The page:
Environmentalists’ challenge complicates Idaho pollution-trading proposal
Published: May 3,2012
Tags: Clean Water Act
An environmental group’s challenge to Boise’s new wastewater discharge permits is complicating a pollution-trading proposal that federal regulators and Idaho leaders hope will help other U.S. cities manage sewage and reduce farming’s impact on water quality.
Idaho Rivers United objects to a new Environmental Protection Agency permit that limits phosphorous discharges from Boise’s two wastewater treatment plants into the Boise River only between May and September. The group wants limits to apply from October to April, too.
But Boise officials say the group’s demands could jeopardize the city’s plan to invest some $6 million in a plant to treat agricultural runoff 34 miles downstream on the Boise River, to generate “pollution offsets” to help it meet the EPA’s new summer limits.
The downstream project, called the Dixie Drain, may not generate offsets in winter months, when there’s less agricultural water to treat, forcing Boise to find another alternative.
Neal Oldemeyer, Boise public works director, declined May 2 to name the cost but has said improvements to the city’s existing wastewater treatment plants would run in the tens of millions — a cost that would be absorbed by city residents.
“It would be more difficult to make it work,” Oldemeyer told The Associated Press. “Our goal is, we would love to see Dixie go forward.”
Boise and other Idaho cities are under the gun to meet new EPA limits on their wastewater treatment plants’ phosphorous discharges that eventually end up in the Brownlee Reservoir on the Snake River, a polluted slackwater where algae blooms contribute to fish die-offs behind Idaho Power Co.’s Hell’s Canyon Dam complex.
Boise’s two treatment plants now pump out 1,100 pounds of phosphorus daily, under a previous EPA permit with no limits for phosphorous, mercury or ammonia.
To meet new EPA limits, Boise’s strategy is twofold: make improvements to the two treatment plants to cut phosphorous releases to less than 15 pounds per day; and use offsets from building the small treatment plant at the 97-year-old Dixie Drain, where water used to irrigate southwestern Idaho crops collects before entering the Boise River.
Irrigation return flows like at Dixie Drain aren’t required to limit phosphorous under the federal Clean Water Act, though the EPA lists farming as a leading polluter.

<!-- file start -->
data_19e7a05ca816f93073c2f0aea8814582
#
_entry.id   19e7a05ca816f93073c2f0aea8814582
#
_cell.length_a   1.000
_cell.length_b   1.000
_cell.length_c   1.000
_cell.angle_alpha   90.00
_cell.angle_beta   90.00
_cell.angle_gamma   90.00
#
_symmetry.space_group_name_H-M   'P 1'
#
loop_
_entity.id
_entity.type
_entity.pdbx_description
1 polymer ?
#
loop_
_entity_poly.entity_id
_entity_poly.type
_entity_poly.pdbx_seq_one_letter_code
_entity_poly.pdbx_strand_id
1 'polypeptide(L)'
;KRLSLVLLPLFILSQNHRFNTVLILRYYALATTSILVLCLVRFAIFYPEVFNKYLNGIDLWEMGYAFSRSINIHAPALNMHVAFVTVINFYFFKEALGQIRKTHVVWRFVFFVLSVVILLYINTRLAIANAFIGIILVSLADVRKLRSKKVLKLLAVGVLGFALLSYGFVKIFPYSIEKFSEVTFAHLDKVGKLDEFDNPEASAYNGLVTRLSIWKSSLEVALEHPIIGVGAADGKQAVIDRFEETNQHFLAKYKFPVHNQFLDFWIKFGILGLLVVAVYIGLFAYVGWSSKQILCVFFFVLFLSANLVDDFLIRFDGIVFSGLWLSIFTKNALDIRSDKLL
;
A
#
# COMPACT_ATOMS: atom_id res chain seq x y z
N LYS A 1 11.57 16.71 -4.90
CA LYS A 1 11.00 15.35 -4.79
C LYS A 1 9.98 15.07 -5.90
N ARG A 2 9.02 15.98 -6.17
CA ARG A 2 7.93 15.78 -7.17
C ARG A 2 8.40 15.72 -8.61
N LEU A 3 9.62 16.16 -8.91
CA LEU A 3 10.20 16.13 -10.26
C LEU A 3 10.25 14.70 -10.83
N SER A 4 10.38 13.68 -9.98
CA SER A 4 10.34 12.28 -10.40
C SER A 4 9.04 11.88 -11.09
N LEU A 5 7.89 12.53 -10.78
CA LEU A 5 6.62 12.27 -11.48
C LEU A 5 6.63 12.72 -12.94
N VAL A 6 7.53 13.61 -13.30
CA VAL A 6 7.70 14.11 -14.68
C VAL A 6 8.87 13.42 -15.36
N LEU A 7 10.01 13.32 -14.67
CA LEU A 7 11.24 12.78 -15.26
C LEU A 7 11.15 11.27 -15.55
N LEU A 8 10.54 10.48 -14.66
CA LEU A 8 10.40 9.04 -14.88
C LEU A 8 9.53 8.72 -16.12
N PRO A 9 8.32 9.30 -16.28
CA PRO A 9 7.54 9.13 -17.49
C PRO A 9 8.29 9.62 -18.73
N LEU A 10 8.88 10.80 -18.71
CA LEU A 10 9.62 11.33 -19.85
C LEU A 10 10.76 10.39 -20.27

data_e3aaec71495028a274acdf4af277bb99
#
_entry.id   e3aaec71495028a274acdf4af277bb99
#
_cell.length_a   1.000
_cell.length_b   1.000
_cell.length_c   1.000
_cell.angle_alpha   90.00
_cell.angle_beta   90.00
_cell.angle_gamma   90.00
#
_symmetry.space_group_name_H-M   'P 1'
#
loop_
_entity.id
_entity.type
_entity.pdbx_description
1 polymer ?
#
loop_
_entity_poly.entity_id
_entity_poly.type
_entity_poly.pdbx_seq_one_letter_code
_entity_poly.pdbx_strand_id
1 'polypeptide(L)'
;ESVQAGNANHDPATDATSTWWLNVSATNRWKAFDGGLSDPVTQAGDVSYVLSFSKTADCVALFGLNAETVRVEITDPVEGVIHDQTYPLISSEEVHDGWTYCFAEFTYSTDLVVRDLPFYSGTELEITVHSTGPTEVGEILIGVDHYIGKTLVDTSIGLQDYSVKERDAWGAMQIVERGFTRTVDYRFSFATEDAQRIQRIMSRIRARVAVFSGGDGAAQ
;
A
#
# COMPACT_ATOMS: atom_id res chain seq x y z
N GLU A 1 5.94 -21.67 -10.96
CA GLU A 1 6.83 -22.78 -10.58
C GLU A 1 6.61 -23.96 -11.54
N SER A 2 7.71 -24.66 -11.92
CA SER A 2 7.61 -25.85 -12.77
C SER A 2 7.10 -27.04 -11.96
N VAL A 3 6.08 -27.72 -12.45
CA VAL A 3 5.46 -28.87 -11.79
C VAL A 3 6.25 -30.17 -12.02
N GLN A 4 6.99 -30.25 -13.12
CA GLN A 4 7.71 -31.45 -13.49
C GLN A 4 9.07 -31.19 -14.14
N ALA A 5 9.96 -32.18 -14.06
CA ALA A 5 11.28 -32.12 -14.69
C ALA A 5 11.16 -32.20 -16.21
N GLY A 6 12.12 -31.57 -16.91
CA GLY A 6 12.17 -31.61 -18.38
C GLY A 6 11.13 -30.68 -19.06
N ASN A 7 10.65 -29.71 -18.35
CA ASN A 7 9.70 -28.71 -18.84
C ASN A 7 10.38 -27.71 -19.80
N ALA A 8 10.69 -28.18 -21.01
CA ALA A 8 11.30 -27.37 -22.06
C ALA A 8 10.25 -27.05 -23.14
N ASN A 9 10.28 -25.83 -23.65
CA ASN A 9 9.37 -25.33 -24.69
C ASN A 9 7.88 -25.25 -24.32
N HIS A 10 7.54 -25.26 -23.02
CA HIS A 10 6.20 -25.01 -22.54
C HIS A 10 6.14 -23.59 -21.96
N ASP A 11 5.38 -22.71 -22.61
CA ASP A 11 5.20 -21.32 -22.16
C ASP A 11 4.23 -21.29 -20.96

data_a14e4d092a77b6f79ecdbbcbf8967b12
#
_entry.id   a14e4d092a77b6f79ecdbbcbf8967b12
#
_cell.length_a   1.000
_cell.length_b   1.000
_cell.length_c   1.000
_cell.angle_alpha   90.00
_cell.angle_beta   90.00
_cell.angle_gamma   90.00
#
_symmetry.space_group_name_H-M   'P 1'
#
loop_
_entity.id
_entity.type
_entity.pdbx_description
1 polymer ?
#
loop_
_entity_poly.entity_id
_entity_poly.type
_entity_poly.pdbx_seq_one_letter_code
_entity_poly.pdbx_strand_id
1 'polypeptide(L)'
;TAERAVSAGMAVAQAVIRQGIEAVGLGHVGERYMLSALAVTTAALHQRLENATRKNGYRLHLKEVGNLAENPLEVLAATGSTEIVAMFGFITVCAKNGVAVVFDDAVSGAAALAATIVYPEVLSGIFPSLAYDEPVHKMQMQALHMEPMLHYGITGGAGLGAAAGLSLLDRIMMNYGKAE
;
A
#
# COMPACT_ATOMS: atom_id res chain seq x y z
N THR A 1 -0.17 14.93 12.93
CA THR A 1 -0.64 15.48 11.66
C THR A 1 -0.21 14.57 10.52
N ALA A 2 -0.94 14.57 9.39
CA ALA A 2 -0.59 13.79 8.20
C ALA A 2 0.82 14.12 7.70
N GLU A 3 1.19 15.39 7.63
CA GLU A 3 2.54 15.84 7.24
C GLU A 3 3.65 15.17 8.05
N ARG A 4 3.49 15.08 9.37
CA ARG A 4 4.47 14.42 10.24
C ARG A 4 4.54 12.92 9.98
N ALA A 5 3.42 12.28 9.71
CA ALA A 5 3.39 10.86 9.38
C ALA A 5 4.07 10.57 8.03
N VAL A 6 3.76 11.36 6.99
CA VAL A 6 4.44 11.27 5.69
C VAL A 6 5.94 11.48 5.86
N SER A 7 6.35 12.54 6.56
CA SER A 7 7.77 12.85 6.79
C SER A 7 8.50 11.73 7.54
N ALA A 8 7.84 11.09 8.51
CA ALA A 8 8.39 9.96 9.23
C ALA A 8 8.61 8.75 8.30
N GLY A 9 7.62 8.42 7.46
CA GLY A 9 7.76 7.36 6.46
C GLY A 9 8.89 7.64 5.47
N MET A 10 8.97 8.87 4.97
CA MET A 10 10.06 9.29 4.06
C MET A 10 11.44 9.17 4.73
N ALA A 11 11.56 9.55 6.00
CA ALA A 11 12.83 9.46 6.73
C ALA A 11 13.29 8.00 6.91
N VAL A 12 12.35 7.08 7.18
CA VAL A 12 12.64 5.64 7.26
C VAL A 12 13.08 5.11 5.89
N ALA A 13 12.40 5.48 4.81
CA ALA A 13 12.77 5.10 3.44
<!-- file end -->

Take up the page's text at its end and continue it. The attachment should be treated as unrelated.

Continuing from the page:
Regional EPA officials in Seattle declined to comment, citing Idaho Rivers United’s appeal.
But it’s clear the pollution-trading proposal at Dixie Drain is high on the agenda, not only for the federal agency but for Idaho’s leaders in Congress.
In 2010 the EPA’s top regional administrator, Dennis McLerran, toured the site between Parma and Notus, giving the project what amounted to an initial blessing. McLerran was accompanied by Idaho Republican Sen. Jim Risch, who called Boise’s aspirations an “innovative, first-of-its-kind approach.”
Boise also is eager because it’s already spent $500,000 to buy 49 acres at the site.
Idaho Rivers United said it doesn’t want to block the project, because it likes the idea of treating agricultural pollution.
“If Dixie Drain works as intended, I’d like to see a project like it at every agricultural drain in the valley,” said Kevin Lewis, an Idaho Rivers United activist.
Still, his group said in its appeal of the EPA phosphorous limits for Boise that it makes no sense to curb phosphorous discharges between May and September, while having no limits the rest of the year.
Though phosphorous contributes to Brownlee’s oxygen-sapping algae blooms primarily during the hot summer months, they’re increasingly observed at other times as the climate changes, Idaho Rivers United wrote. Phosphorous releases between October and April also pile up in sediment on the reservoir floor, contributing to future blooms.
One alternative: The EPA could establish winter limits for Boise high enough for the city to avoid expensive plant upgrades — and stay on track at Dixie Drain.
“We think there are solutions that will work for the city, work for Idaho Rivers United and work for the Boise River,” Lewis said.
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